When you've rooted around in the dating and sex worlds as a woman, as I did, you learn a few things.
When you're a female author who decides to turn to fiction it gets complicated when you intend to reveal passions of characters on the page, not just hint that characters have sex somewhere beyond shadow images and fading music.
When you're a feminist it gets even more interesting. Harlequin went a long way to starting it all for romance writers but for a feminist wanting to tell the story of modern women you have to look beyond.
What it took to sell romance novels is, however, instructive because of what a brutal marketing world, from traditional to social media and Facebook, you'll have to traverse to succeed today.
Other promotional ventures done on a contractual basis include a complete romance published in Good Housekeeping that was followed by a coupon the reader could send in to receive a free Harlequin; a romance packed in the large-size box of Kotex feminine napkins and Bio-Ad detergent; romances given away to customers at McDonald's restaurants on Mother's Day; romances given away with purchases of Avon products and Jergens lotion and a free romance given in exchange for a coupon found on the bottom of Ajax cans. - Kelly Faircloth [Jezebel]
To make it easier for women to write about relationships and the lives of characters in sweeping novels of all types someone in the Mad Men era concocted the genre of romance novels. Today it's a $1.35 billion business. That's not including film options like the one E.L. James pulled off for "Fifty Shades of Grey," which was nominated for several Razzies.
My first foray into writing dirty fiction didn't go so well because my audience was literally millions of men. Writing on one of the first big sites to make money, featured on the front page of the Wall Street Journal, as well as inside USA Today, where I was managing editor in a company run by women, my male audience wanted something that I couldn't replicate.
When I decided to turn to writing my first novel, Below the Below, the audience I was sharing my fictional story with was now women. It is an adventurous love story, with lots of twists and danger, about of how women experience and integrate our life, work, relationships, and, of course, sexual intimacy.
The romance requirement for "happily ever after" needed to have a rewrite for my modern way of thing. Something I could relate to as someone who'd spent most of my life happily single and crazy about men.
As a writer, the focus for me was on the story, the relationships, which demanded characters that live full lives. That meant they have corporeal passions that drive them as much as anything. It meant the lead female character was strong, independent, and brave.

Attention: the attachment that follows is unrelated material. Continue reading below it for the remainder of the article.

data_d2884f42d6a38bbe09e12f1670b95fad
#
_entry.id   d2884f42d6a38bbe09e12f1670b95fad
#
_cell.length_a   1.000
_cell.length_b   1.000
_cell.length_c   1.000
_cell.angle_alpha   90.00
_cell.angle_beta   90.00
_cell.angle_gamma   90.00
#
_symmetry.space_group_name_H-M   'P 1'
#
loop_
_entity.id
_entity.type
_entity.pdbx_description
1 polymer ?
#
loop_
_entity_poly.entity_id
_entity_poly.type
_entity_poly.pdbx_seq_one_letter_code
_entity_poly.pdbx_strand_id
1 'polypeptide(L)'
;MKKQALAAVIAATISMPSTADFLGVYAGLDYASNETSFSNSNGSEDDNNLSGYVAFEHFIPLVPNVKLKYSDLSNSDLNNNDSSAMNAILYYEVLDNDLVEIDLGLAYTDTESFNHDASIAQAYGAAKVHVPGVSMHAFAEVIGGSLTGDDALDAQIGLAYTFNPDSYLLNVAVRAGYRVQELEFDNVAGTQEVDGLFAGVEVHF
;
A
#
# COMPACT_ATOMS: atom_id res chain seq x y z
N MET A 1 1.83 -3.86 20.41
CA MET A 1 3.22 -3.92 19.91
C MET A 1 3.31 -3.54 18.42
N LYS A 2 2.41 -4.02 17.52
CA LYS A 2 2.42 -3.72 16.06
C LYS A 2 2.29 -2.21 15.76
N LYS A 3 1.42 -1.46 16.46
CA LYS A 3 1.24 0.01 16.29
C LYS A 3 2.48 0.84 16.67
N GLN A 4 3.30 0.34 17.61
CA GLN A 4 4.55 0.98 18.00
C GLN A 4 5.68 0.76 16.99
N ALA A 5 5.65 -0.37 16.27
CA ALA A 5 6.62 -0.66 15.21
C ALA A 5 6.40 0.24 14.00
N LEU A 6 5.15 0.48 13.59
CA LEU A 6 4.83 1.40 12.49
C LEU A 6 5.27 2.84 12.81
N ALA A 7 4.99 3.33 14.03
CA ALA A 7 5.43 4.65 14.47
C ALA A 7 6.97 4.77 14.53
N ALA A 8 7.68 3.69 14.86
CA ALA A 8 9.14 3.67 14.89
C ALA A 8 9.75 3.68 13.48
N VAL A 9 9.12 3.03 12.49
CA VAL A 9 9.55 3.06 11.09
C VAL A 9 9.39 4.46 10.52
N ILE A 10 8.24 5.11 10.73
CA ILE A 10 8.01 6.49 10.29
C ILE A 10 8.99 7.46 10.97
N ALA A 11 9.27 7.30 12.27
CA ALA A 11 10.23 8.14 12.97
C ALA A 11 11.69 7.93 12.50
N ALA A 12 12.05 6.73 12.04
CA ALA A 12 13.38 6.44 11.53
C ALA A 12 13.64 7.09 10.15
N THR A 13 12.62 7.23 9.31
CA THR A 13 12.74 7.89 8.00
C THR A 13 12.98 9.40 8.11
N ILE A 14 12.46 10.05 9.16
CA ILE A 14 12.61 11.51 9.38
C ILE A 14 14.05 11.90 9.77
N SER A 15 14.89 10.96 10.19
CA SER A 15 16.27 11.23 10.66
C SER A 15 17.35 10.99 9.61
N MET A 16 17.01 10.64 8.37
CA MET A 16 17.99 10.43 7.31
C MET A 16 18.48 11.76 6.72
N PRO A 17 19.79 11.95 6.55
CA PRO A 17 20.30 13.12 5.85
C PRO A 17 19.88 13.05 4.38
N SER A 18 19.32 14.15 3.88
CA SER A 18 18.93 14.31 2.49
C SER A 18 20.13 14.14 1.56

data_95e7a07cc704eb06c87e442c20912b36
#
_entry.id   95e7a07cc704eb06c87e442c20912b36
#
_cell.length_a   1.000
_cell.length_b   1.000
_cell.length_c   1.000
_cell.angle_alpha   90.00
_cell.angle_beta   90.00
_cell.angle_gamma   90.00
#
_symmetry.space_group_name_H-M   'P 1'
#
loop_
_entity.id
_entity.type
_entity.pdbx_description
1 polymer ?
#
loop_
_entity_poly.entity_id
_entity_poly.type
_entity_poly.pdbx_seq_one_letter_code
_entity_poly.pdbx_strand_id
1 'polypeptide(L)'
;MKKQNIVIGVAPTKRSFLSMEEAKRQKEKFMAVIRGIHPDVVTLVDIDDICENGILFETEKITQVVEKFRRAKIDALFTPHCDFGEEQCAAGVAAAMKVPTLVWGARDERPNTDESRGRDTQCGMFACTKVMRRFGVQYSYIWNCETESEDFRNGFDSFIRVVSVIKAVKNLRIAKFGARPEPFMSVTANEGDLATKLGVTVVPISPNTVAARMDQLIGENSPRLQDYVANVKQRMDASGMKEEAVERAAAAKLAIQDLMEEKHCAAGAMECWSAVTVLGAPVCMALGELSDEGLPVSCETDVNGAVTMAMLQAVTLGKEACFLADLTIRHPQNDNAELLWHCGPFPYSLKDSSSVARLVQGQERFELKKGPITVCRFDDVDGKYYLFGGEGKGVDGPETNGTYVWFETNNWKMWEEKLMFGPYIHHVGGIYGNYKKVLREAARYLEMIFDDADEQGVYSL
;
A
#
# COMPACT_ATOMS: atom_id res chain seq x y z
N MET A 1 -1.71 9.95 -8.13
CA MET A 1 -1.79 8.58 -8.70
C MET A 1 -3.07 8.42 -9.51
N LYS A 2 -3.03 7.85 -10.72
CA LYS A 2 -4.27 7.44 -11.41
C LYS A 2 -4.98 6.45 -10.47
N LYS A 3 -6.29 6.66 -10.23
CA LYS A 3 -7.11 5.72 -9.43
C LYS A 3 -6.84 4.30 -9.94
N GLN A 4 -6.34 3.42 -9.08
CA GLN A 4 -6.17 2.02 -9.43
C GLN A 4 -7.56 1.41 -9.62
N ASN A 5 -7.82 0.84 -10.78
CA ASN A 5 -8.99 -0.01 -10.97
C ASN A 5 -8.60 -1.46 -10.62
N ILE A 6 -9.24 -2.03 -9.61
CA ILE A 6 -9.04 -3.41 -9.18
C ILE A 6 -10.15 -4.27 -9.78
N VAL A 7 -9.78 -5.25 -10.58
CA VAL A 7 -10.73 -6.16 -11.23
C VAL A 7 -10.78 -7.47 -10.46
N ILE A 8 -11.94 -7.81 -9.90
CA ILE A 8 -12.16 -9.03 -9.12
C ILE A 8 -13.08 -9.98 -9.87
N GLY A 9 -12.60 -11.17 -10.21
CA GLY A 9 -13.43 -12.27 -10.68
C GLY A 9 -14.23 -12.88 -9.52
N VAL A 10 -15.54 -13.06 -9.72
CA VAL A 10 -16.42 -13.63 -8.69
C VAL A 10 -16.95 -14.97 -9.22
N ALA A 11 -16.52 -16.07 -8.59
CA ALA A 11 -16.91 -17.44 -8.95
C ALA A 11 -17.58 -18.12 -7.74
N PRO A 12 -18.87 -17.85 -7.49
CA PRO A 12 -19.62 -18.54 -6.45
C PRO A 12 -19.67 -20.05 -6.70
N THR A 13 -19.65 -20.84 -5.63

But when a woman writes romance how serious can she be?
I've been a political writer for a long time, and back in the '90s was Relationship Consultant for the LA Weekly, too, helping people find their soul mate. It led to 10 years rooting around in the dating and sex worlds.
What about those who are more literary inclined? Not everyone wants to pick up a romance novel when they're in the mood for a sexy read -- not that there's anything wrong with romance novels. Luckily, the literary world is positively dripping with books that are probably way dirtier than you ever realized. To celebrate this, I've compiled a list of 11 literary books that might just surprise you with their sexiness. From the French revolution to the swinging '70s, and even including a book that became infamous thanks to a certain president's infidelity, these books are guaranteed to speed your pulse... or at least surprise you.
"A sexy read... way dirtier than you ever realized" literary entries don't genuflect to the artifice of appropriateness. They're simply teeming with life.
From a Guardian column from July 2015 took on the question too.
"It's not that women don't write about sex. It's not that simple. But something in the air - that finger-wagging part of the zeitgeist - quietly warns us to be careful. Men can go out after dark but we can't. They can go topless but we can't. They can write about blooming vaginas and have naked ladies on their book covers and we can't. They can be properly dirty and we can't. Not if we want to be taken seriously."
I've been warned off topics and artistic leaps my whole career, but I am continually brought back to the subject of risk, getting beyond my comfort zone, and writing what I know. Relationships, sex, dating, and what it's like to be a modern woman who loves men, but preferred to be unmarried for most of my life.
Writing romance became irresistible when I was invited to the Baltimore Book Festival, one of the largest events for authors in the region. Through all my work learning to understand the genre before I even began, I kept thinking about Henry Miller, Anais Nin. How what they wrote mattered. Their renegade natures were on the page for all to see.
As a lifelong artistic force, the challenge was worth all the work, as well as the shade that comes from being a woman who now writes romance.
Taylor Marsh is a political writer and cultural voyeur. She was profiled in the Washington Post and the New Republic for her reporting on Hillary Clinton during the 2007-2008 election cycle. Her first novel, Below the Beltway, debuts on February 3, 2016.
Photo via Taylor Marsh, LLC